“We are pleased to continue to partner with Eckert Youth Homes to ensure residential services are available to support adolescents and their families when that level of service is needed,” said Lacresha Graham, the division’s manager of addiction and recovery program and policy.
 
Funding for the expanded program was provided by the division’s federal Substance Abuse Prevention and Treatment Block Grant.
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MINOT, ND – For the second consecutive year, the Minot Public Library has been recognized as a Future-Focused Library by the North Dakota Library Coordinating Council’s Standards for Public Libraries.
 
“It means a lot to be recognized as a library looking to the future,” Library Director Janet Anderson said. “The staff at the Minot Public Library work incredibly hard to provide quality services to the community. This recognition is thanks to every MPL employee who continue to go above and beyond.” Anderson said that it was especially meaningful to receive this recognition for 2020 due to the many challenges the Library faced during the pandemic.
 
The Minot Public Library is one of only two of the 83 public libraries to be recognized as a Future-Focused Library. The Standards for Public Libraries is a three-level system:
 
Developing, Excelling, and Future-Focused. To be recognized as a Future-Focused Library, MPL must meet all the standards in each level, which include offering interlibrary loan services to patrons, conducting programs for all ages, providing community outreach, and adopting policies.
 
“There are a ton of boxes to be checked in order to reach this level,” Anderson explained. “While many of the standards are administrative, I am most proud of the Library’s ability to provide quality programs, unique items for check-out, and attend community events throughout Minot.”
 
The Standards for Public Libraries was created by the North Dakota Library Coordinating Council. a task force appointed by the Governor of North Dakota, and the library community.
 
(Copyright 2021 by The Associated Press. All Rights Reserved.)
 
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KHRT NEWS – TUESDAY – 111621 – 0700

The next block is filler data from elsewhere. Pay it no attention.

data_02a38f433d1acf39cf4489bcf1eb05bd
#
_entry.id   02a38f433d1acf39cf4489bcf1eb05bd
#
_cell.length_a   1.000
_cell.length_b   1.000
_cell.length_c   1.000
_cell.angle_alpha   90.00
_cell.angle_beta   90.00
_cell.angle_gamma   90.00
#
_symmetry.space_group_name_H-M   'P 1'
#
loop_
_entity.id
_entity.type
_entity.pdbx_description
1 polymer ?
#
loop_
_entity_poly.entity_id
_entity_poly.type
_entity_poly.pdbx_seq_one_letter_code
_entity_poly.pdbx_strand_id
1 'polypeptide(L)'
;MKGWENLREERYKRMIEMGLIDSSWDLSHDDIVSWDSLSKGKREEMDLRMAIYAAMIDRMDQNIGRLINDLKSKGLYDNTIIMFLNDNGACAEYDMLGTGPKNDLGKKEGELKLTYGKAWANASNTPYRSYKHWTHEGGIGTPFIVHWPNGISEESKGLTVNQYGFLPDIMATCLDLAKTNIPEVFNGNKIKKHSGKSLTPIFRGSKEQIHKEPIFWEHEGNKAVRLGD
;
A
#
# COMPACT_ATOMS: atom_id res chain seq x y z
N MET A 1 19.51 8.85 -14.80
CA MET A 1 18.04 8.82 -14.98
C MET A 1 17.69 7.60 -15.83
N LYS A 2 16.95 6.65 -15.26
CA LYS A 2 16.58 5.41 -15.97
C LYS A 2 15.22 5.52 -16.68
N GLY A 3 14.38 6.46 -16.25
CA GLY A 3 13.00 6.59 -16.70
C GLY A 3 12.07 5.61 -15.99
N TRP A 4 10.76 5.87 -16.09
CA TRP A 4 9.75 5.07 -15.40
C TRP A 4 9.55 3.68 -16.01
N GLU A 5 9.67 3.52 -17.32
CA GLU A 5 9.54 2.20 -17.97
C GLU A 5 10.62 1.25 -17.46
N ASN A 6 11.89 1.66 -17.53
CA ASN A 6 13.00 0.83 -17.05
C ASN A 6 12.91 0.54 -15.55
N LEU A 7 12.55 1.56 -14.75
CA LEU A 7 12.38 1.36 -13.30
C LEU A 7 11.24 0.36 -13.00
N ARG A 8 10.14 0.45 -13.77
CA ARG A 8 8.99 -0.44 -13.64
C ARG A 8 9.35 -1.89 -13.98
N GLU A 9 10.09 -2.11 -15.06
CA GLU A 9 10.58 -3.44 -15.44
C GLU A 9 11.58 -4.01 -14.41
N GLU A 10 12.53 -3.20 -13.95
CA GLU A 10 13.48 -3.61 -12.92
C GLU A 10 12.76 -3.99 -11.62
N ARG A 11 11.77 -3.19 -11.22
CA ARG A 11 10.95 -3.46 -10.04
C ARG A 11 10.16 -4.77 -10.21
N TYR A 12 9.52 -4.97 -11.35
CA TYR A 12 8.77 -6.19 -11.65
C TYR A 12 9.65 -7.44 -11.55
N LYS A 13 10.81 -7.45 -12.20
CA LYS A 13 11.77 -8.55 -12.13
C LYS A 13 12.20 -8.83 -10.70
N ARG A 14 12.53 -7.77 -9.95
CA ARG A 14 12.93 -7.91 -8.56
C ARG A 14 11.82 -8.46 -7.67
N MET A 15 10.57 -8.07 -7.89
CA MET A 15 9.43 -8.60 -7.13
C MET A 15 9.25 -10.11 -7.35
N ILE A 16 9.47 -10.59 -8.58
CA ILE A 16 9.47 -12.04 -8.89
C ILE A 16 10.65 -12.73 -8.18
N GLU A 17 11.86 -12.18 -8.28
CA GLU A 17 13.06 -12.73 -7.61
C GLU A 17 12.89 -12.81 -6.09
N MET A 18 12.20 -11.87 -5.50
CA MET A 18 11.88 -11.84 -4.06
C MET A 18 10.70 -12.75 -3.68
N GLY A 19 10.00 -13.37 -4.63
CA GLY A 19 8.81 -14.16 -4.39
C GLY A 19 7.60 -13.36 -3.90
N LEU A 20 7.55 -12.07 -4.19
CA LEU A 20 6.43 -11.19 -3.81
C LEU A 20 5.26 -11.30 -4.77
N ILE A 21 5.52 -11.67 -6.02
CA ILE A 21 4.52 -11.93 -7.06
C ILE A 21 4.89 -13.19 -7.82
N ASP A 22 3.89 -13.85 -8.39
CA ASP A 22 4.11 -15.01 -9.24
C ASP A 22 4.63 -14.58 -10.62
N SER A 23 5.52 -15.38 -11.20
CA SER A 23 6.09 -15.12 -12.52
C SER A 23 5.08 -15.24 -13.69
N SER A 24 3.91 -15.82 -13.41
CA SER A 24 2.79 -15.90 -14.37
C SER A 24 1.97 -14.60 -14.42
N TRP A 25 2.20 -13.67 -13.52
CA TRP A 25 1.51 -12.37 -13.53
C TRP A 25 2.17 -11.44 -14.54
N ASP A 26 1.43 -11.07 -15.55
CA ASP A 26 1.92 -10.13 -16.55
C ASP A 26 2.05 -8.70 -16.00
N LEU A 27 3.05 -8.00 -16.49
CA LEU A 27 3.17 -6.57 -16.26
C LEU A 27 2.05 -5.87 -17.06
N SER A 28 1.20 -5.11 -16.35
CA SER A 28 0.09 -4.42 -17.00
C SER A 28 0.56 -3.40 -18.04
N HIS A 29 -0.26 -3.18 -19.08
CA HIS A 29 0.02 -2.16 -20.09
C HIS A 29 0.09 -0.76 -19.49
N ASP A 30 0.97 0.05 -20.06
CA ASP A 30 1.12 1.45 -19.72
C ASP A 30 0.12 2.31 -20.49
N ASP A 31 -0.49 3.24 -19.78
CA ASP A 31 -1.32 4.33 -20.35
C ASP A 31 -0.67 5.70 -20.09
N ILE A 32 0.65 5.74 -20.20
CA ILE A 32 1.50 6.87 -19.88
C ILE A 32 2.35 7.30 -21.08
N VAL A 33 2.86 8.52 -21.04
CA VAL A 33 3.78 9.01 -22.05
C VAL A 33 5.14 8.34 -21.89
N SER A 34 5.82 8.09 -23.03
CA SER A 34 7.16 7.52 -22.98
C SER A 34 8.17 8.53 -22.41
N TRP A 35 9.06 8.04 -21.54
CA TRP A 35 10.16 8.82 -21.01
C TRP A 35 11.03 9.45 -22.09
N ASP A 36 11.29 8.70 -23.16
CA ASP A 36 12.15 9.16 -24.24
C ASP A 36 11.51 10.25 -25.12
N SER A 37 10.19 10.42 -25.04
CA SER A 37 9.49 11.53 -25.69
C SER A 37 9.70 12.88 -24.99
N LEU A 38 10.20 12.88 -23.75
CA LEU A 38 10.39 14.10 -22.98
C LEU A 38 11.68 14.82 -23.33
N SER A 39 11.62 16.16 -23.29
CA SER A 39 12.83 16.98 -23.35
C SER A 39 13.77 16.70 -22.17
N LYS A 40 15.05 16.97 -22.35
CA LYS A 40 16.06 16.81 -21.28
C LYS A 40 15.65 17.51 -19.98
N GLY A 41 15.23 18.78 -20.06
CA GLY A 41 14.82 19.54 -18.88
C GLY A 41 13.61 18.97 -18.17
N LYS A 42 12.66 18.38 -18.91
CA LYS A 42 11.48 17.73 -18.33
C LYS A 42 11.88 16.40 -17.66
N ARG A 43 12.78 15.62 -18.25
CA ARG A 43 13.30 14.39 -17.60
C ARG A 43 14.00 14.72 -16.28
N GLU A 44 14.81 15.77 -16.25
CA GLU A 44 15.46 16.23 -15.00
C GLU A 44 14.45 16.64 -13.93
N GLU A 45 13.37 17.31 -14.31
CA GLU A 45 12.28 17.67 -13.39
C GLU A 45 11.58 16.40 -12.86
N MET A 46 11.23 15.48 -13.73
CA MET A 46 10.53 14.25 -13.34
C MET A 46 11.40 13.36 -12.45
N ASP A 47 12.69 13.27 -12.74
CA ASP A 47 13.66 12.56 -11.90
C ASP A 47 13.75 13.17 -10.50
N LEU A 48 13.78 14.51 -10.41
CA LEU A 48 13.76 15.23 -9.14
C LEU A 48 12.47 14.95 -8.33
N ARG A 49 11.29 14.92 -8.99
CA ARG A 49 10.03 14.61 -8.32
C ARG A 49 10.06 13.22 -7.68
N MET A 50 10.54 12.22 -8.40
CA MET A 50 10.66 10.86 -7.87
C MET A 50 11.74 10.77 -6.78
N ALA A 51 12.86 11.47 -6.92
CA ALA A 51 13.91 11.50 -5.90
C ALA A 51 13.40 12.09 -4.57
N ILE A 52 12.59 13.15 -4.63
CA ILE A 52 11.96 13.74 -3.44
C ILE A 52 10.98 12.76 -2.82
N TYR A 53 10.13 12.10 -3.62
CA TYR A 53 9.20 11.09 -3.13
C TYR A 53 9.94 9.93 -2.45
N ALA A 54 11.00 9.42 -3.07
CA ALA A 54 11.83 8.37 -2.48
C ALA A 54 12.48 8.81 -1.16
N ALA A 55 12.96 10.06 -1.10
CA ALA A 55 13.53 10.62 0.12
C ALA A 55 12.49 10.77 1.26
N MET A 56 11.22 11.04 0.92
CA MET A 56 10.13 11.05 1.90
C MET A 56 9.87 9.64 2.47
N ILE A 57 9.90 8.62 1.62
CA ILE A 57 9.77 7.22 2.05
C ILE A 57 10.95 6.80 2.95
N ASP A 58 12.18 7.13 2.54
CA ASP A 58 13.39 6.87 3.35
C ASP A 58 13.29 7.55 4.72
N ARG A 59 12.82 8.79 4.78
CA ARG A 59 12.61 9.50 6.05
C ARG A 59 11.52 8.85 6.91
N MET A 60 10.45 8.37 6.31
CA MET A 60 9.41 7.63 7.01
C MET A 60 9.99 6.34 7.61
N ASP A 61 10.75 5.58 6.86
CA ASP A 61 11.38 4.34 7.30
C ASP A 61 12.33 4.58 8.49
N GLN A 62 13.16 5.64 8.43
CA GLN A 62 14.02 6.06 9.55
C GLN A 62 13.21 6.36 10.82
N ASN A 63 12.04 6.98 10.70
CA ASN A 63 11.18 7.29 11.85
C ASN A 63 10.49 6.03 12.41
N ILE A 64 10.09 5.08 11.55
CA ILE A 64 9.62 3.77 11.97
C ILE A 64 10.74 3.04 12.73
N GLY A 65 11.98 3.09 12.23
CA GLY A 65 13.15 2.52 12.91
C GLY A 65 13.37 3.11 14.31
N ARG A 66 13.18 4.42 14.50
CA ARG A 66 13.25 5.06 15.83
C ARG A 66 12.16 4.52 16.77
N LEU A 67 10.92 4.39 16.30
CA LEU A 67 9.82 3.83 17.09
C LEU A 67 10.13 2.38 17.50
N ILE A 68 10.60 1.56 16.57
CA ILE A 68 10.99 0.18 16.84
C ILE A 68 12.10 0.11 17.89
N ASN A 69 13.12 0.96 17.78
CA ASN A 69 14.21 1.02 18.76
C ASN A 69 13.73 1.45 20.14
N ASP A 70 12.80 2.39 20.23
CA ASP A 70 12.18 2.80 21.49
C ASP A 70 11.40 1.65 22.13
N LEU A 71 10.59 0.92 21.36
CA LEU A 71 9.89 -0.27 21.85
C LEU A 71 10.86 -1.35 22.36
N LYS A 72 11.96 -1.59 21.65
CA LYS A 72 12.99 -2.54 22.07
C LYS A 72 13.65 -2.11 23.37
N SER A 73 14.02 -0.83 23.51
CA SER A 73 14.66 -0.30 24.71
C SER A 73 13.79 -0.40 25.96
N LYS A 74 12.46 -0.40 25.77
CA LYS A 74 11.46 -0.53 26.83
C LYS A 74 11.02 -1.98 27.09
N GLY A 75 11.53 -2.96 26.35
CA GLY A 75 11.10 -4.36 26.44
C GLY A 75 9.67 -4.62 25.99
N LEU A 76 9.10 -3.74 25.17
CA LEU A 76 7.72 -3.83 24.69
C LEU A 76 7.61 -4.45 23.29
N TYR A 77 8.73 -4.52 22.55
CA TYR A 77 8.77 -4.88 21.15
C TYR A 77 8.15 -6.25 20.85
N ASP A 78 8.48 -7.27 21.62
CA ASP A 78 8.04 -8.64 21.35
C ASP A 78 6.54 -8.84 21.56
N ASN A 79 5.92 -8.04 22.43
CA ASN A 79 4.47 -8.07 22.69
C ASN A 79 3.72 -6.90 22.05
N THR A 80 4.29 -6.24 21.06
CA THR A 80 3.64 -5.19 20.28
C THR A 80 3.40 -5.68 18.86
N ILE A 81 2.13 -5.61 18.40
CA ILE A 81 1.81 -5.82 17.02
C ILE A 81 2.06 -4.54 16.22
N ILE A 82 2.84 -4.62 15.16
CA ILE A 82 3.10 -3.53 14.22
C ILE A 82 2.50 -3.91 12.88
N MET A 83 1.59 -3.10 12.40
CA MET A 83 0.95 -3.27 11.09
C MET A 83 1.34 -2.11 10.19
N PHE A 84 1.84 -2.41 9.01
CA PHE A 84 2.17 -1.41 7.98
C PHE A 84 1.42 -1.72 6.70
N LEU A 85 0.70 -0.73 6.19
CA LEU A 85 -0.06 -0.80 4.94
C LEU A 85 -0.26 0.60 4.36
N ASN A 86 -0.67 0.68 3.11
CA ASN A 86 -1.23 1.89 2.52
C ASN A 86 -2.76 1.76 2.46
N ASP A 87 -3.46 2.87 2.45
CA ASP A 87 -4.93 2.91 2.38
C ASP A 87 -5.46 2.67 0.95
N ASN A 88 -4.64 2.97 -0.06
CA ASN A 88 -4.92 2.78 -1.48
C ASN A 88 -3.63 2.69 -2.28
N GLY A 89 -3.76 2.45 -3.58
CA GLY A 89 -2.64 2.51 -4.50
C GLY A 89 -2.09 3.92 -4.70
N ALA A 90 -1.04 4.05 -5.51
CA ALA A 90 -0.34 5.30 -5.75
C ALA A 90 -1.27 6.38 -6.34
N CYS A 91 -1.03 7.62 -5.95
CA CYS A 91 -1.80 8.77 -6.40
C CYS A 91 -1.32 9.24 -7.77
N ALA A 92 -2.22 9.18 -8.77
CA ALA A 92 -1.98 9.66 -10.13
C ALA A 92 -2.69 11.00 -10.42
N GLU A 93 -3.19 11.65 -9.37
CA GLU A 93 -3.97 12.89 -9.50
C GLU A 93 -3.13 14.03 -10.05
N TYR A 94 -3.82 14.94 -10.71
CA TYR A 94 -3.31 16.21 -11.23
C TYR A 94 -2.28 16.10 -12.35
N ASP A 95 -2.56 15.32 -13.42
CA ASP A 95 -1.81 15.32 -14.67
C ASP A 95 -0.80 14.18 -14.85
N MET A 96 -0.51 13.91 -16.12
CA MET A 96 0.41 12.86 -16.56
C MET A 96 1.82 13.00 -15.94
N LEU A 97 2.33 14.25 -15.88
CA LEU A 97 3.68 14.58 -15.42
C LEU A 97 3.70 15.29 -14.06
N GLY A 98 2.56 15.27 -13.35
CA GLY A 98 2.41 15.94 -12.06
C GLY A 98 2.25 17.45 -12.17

BISMARCK, N.D. – Gov. Doug Burgum signed the final bills of the Legislature’s special session on Monday, approving strategic investments of federal dollars into infrastructure, workforce, economic development and other priorities. The investments include support for a major natural gas pipeline to carry gas from the state’s western oil patch to eastern North Dakota to serve communities and attract new industry – a key proposal from the Burgum-Sanford administration’s Accelerate ND plan.
 
“Combined with tax relief, these strategic investments will benefit North Dakota taxpayers right now and for generations to come. Making these investments will grow and diversify our economy, make our state more competitive, improve the efficiency of government services, avoid inflationary costs and create long-term cost savings for North Dakota taxpayers,” Burgum said. “We’re deeply grateful to legislative leaders and the entire assembly for their collaboration on these priorities. Our shared conservative approach to fiscal management has allowed us to make these one-time investments without growing government while also providing tax relief for half a million North Dakota citizens.”
 
The legislation signed Monday – House Bills 1505 and 1506 and Senate Bill 2345 – strategically invest the state’s allocation from the federal American Rescue Plan Act (ARPA). The largest single investment is $150 million to the North Dakota Industrial Commission for matching grants to support natural gas pipeline infrastructure, including a major east-west natural gas pipeline from the Bakken oil fields.
 
The total also includes $10 million that must be used to transport natural gas to areas in Grand Forks County, where it will support a recently announced wet corn mill. A trans-state natural gas pipeline will help lift the ceiling on oil production in North Dakota by better utilizing the state’s abundant natural gas supplies, while also generating additional state tax revenue that supports the Legacy Fund and other state funds for schools, water projects and outdoor recreation.
 
Other infrastructure investments include:
 
– $317 million for road and bridge projects approved by the Legislature during its regular session last spring, plus $135 in funding authority beyond the regular federal funding in the North Dakota Department of Transportation’s 2021-23 biennium.
 
– $75 million for critical water infrastructure.
 
– $17.9 million for deferred maintenance and capital improvements at state parks, plus $5 million in matching funds to renovate and upgrade existing facilities in local park districts.
 
– $45 million for broadband infrastructure grants to ensure all North Dakotans have high-speed data access that supports education, telehealth, government services and businesses.
 
– $10 million for deferred maintenance at state facilities.
 
The legislation includes several investments to address the state’s workforce shortage, which currently stands at 18,500 online job listings with Job Service North Dakota and an estimated 30,000-plus job openings statewide. These investments include:
 
– $88 million in matching funds for private-sector investment in career centers where high school students can pursue high-demand careers in the trades, tech and other sectors.
 
– $38 million for Bismarck State College to create a Polytechnic Center to help fill the specific needs of industry using hands-on applied learning.
 
– $15 million for adding or expanding local workforce development incentive grants.
 
– $5 million for technical skills training grants and a workforce innovation grant program.
Among the investments in economic development programs and energy projects are:
 
– $20 million for hydrogen development grants as approved by the Clean Sustainable Energy Authority.